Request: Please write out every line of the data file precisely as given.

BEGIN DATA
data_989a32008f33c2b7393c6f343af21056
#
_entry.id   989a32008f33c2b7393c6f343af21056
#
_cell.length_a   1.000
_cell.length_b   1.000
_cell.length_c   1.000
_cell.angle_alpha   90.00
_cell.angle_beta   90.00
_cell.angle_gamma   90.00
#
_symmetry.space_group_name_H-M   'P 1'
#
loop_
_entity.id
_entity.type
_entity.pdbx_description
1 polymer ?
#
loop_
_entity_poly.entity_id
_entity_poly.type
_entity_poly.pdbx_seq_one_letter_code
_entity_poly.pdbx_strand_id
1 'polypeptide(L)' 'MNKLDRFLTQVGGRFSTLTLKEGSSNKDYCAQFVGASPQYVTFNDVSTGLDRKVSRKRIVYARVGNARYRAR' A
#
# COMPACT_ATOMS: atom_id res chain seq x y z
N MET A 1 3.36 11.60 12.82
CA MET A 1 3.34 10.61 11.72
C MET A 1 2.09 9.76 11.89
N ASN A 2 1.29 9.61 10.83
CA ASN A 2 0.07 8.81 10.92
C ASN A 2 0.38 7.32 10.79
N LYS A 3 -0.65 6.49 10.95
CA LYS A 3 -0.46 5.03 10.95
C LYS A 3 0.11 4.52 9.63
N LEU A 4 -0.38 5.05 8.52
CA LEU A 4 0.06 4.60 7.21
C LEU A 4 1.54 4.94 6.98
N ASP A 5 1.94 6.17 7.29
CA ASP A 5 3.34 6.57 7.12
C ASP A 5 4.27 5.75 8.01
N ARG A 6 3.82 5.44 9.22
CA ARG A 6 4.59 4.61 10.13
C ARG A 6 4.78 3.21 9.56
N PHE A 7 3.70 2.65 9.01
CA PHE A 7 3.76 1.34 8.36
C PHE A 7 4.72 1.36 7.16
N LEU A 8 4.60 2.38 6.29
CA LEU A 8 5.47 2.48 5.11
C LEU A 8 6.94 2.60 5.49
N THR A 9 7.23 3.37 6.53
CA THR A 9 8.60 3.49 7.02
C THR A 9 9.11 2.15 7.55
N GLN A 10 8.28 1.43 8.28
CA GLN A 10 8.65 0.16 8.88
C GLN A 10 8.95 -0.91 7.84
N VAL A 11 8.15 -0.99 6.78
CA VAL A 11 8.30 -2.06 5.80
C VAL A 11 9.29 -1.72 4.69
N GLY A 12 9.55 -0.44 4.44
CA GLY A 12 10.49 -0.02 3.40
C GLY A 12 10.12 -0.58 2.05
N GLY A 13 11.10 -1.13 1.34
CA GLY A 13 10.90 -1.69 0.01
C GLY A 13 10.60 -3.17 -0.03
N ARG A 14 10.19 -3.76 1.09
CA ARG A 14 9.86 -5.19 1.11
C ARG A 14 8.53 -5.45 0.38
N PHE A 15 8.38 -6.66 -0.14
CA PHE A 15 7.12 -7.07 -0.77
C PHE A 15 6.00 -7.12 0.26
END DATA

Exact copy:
data_989a32008f33c2b7393c6f343af21056
#
_entry.id   989a32008f33c2b7393c6f343af21056
#
_cell.length_a   1.000
_cell.length_b   1.000
_cell.length_c   1.000
_cell.angle_alpha   90.00
_cell.angle_beta   90.00
_cell.angle_gamma   90.00
#
_symmetry.space_group_name_H-M   'P 1'
#
loop_
_entity.id
_entity.type
_entity.pdbx_description
1 polymer ?
#
loop_
_entity_poly.entity_id
_entity_poly.type
_entity_poly.pdbx_seq_one_letter_code
_entity_poly.pdbx_strand_id
1 'polypeptide(L)' 'MNKLDRFLTQVGGRFSTLTLKEGSSNKDYCAQFVGASPQYVTFNDVSTGLDRKVSRKRIVYARVGNARYRAR' A
#
# COMPACT_ATOMS: atom_id res chain seq x y z
N MET A 1 3.36 11.60 12.82
CA MET A 1 3.34 10.61 11.72
C MET A 1 2.09 9.76 11.89
N ASN A 2 1.29 9.61 10.83
CA ASN A 2 0.07 8.81 10.92
C ASN A 2 0.38 7.32 10.79
N LYS A 3 -0.65 6.49 10.95
CA LYS A 3 -0.46 5.03 10.95
C LYS A 3 0.11 4.52 9.63
N LEU A 4 -0.38 5.05 8.52
CA LEU A 4 0.06 4.60 7.21
C LEU A 4 1.54 4.94 6.98
N ASP A 5 1.94 6.17 7.29
CA ASP A 5 3.34 6.57 7.12
C ASP A 5 4.27 5.75 8.01
N ARG A 6 3.82 5.44 9.22
CA ARG A 6 4.59 4.61 10.13
C ARG A 6 4.78 3.21 9.56
N PHE A 7 3.70 2.65 9.01
CA PHE A 7 3.76 1.34 8.36
C PHE A 7 4.72 1.36 7.16
N LEU A 8 4.60 2.38 6.29
CA LEU A 8 5.47 2.48 5.11
C LEU A 8 6.94 2.60 5.49
N THR A 9 7.23 3.37 6.53
CA THR A 9 8.60 3.49 7.02
C THR A 9 9.11 2.15 7.55
N GLN A 10 8.28 1.43 8.28
CA GLN A 10 8.65 0.16 8.88
C GLN A 10 8.95 -0.91 7.84
N VAL A 11 8.15 -0.99 6.78
CA VAL A 11 8.30 -2.06 5.80
C VAL A 11 9.29 -1.72 4.69
N GLY A 12 9.55 -0.44 4.44
CA GLY A 12 10.49 -0.02 3.40
C GLY A 12 10.12 -0.58 2.05
N GLY A 13 11.10 -1.13 1.34
CA GLY A 13 10.90 -1.69 0.01
C GLY A 13 10.60 -3.17 -0.03
N ARG A 14 10.19 -3.76 1.09
CA ARG A 14 9.86 -5.19 1.11
C ARG A 14 8.53 -5.45 0.38
N PHE A 15 8.38 -6.66 -0.14
CA PHE A 15 7.12 -7.07 -0.77
C PHE A 15 6.00 -7.12 0.26